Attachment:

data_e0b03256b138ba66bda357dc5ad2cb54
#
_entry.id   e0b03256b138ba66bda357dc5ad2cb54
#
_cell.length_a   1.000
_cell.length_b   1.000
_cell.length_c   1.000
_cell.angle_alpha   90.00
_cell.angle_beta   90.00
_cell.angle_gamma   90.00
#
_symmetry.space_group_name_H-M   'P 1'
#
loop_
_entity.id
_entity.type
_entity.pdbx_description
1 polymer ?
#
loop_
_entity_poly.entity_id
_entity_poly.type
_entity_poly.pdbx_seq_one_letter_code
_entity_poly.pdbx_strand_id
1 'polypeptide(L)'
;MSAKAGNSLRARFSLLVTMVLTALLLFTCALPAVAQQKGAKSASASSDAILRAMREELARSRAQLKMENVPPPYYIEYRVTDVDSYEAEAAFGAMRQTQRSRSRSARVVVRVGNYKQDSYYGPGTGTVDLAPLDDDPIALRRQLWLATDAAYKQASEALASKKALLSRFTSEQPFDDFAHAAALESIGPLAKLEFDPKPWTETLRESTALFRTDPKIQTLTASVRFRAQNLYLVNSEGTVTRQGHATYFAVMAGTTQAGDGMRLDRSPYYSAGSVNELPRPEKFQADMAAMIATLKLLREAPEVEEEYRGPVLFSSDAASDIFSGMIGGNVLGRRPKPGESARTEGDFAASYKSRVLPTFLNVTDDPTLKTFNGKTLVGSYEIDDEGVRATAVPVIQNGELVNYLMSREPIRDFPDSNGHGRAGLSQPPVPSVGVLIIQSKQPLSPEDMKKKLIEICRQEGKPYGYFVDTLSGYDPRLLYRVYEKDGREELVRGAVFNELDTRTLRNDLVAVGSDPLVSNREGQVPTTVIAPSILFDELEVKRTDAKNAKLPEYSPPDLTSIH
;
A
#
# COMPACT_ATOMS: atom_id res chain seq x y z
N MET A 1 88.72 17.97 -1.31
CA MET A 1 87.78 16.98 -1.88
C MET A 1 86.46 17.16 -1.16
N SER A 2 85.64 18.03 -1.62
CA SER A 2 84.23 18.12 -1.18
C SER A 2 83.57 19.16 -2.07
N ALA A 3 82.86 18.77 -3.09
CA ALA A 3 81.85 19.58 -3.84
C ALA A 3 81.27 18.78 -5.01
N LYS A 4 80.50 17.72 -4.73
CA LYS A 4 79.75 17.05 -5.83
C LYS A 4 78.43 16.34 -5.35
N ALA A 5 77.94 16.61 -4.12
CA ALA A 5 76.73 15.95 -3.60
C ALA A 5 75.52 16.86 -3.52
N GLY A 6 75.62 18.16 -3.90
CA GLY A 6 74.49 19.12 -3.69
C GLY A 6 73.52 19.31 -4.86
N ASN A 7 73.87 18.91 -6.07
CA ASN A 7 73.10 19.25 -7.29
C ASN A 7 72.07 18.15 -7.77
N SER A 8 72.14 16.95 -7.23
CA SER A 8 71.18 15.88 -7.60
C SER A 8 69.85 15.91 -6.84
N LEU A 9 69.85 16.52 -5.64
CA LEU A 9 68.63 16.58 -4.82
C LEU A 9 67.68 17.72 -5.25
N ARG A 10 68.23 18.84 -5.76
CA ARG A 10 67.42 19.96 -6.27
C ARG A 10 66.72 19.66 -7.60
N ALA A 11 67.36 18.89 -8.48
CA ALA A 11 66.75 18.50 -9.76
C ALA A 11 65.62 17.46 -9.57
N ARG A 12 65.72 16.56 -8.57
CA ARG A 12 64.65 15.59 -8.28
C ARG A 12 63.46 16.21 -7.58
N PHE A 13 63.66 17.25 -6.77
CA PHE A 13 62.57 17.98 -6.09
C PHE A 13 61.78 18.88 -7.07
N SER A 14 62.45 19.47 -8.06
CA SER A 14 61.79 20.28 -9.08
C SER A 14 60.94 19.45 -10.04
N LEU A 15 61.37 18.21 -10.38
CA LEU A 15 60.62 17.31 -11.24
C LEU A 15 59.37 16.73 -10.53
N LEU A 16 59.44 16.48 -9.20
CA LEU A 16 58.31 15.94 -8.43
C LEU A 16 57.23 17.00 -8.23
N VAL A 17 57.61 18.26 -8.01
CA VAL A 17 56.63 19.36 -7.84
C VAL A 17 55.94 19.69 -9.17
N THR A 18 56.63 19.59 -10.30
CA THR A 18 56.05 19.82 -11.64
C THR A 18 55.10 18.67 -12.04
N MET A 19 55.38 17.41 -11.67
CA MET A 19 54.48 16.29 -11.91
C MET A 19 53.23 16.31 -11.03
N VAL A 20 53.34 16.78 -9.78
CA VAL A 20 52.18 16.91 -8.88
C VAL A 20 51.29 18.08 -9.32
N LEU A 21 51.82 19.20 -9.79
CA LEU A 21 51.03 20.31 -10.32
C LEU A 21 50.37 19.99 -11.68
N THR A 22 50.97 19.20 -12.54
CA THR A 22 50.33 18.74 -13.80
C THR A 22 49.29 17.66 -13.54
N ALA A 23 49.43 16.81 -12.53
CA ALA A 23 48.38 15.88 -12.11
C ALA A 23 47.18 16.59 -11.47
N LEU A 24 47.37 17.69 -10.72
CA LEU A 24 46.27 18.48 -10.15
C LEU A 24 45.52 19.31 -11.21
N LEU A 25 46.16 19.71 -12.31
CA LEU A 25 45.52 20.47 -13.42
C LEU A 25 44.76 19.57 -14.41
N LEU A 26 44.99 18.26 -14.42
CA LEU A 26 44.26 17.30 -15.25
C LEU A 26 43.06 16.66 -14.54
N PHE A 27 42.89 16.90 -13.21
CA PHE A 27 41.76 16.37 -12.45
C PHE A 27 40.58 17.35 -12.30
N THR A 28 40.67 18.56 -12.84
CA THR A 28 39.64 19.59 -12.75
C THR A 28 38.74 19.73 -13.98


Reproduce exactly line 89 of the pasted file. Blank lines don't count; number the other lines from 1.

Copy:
CA VAL A 20 52.18 16.91 -8.88